Whisper of the Heart (Japanese Hepburn; Mimoi wo Sumaseba' literally If you listen closely) is a 1995 Japanese anime film directed by Yoshifumi Kondō. Its original Japanese title is Mimi wo Sumaseba (耳をすませば?), which means "if you listen closely". The film is based on the manga of the same name by Aoi Hiiragi. The screenplay was written by Hayao Miyazaki. This is the first theatrical Studio Ghibli feature to be directed by someone other than Miyazaki or Takahata, and the only film to be directed by Yoshifumi Kondō, who died in 1998 of a ruptured aneurysm at the age of 47. Studio Ghibli had hoped that Kondō would become the successor to Hayao Miyazaki and Isao Takahata.
One summer evening in 1994, Shizuku Tsukishima, a junior high school girl living in Tama New Town, a Tokyo suburb, looks through the checkout cards in her library books and notices a pattern: Each book had previously been checked out by someone named "Seiji Amasawa". The next day at school, Shizuku shows her friend Yuko a draft of the song she has been writing for graduation. On the way home, Shizuku realizes she left her book at the school. She rushes back, only to find a boy her age reading it. He hands it back to her and comments on her lyrics, calling them "corny" — which leaves her feeling irritable for the rest of the evening.
The next morning on the train, Shizuku sees a large cat apparently traveling by itself. When it gets off, she follows it to an antique shop, where she sees a statue of a cat in formal clothing. The owner of the shop, Mr. Nishi, tells her the statue's name is Baron Humbert von Jikkingen. He also shows her a recently restored grandfather clock, that tells a tale of the King of the Dwarves and a Fairy Queen. Shizuku is in awe, considering the shop a place where stories begin. Shizuku notices that it is noon and rushes off to take lunch to her father, but forgets the lunchbox in the shop. Just outside the library, the boy she had met the previous day returns the lunchbox. He comments on how much food is in the box and rides away, singing her song, leaving Shizuku in another foul mood.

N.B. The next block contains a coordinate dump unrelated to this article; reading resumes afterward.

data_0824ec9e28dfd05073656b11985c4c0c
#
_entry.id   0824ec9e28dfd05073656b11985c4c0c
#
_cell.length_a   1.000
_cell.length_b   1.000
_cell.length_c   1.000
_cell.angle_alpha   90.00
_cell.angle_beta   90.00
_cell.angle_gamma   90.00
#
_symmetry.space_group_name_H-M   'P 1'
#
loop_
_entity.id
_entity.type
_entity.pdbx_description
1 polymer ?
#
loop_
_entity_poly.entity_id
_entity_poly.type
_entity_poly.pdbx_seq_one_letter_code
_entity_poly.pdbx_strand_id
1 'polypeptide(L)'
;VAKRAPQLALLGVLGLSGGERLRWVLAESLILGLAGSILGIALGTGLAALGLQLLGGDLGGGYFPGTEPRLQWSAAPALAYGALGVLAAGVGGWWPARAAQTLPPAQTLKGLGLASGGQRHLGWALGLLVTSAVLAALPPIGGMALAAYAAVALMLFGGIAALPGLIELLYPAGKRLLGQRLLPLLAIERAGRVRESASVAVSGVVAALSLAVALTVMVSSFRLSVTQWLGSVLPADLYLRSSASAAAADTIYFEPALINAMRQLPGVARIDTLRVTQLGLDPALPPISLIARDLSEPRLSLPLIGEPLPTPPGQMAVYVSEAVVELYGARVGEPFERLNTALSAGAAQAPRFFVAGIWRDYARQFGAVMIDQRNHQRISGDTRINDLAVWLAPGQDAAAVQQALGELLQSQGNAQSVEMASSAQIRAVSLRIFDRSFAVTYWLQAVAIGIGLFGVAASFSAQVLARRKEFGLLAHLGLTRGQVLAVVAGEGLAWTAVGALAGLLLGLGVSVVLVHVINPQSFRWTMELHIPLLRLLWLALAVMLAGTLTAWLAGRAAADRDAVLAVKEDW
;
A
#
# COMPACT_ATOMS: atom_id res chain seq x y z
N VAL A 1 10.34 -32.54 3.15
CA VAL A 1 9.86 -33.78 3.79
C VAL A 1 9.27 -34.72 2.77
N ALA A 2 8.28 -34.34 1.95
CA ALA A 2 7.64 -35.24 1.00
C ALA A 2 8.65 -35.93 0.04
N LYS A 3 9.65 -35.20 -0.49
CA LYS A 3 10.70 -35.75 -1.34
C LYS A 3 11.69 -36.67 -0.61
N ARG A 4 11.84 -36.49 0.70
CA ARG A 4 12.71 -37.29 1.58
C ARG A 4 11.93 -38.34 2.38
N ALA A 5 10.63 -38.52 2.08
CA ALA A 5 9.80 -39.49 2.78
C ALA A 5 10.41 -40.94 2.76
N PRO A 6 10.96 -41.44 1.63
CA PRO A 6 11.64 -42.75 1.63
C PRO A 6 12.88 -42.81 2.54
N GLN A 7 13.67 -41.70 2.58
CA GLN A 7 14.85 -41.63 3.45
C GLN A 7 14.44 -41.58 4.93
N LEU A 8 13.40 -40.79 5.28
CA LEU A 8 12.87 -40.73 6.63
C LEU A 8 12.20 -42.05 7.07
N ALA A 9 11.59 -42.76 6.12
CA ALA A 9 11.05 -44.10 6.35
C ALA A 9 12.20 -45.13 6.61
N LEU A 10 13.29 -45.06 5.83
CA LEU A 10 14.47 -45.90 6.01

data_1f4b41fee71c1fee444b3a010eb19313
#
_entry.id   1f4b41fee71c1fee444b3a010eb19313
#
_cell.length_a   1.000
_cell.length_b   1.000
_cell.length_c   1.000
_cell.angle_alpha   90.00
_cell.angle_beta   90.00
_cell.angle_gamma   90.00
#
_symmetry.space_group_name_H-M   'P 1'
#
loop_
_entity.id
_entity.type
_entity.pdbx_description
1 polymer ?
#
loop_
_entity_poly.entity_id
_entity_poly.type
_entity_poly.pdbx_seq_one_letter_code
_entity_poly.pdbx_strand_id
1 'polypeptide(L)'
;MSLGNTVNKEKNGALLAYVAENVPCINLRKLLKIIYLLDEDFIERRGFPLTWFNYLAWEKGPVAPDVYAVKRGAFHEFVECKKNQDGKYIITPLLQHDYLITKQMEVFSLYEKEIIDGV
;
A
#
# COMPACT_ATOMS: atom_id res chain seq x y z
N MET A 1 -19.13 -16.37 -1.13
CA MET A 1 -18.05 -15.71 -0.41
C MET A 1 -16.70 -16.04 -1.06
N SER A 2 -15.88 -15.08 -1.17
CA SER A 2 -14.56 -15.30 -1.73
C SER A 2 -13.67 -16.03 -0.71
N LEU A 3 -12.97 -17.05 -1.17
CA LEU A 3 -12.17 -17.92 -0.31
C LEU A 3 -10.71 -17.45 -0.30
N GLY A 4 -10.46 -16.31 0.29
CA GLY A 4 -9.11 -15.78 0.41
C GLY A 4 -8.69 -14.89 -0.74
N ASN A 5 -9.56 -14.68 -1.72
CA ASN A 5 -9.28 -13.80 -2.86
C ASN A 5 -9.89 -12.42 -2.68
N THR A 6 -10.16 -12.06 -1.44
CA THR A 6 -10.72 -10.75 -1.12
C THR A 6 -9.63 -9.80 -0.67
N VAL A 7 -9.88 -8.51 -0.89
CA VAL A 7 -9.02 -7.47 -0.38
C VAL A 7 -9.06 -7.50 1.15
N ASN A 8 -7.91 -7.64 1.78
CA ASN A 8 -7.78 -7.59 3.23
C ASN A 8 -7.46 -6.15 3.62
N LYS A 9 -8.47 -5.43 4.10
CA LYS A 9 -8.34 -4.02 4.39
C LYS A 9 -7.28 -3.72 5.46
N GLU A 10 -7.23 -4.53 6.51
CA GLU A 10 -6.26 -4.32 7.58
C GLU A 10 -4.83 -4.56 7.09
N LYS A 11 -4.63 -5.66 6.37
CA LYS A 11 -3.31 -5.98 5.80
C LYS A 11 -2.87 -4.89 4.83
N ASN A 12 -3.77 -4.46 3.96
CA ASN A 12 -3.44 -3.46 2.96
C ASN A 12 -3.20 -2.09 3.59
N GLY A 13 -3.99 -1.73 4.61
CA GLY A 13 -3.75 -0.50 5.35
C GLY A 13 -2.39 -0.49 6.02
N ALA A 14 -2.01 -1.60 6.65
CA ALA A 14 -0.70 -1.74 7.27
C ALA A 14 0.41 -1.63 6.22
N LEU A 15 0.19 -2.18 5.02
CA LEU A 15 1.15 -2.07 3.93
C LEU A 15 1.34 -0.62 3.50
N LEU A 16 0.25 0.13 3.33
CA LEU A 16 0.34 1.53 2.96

Later, Shizuku goes to visit the antique shop again and finds it closed. The boy shows up and lets her in to see The Baron. Downstairs, she sees his workshop, where he is making a violin. She asks him to play, and he complies on the condition that she will sing along. Midway through the song, Mr. Nishi and two friends arrive and play an accompaniment, and Shizuku learns that the boy is in fact Seiji Amasawa, the same person who had checked out all the library books. On the way home, he tells her his dream is to become a master luthier. He is fighting with his parents for the chance to go to Cremona, Italy to study with a master. He compliments her on her lyrics and tells her she is talented.
The next morning at school, Seiji tells Shizuku his parents will allow him to go to Cremona for two months to study with a master to see if he shows potential. The two confess that they have feelings for each other, and Seiji admits that he checked out all those library books hoping it would get her attention. That evening, Shizuku tells Yuko she worries she is not good enough for Seiji, since he seems to know what he wants to do in life. She decides to test her talent, too; she will write a book to see if her skills are good enough. She asks Mr. Nishi's permission to write about The Baron in her story. He agrees, provided he is allowed to be the first to read it.
Shizuku begins to devote all her time to working on her book, and her grades start to slip. Her parents are concerned but decide to trust her. When it is finished, Mr. Nishi reads it and tells her it is very good but not yet perfect. Shizuku decides that attending high school is the best way to learn more about writing.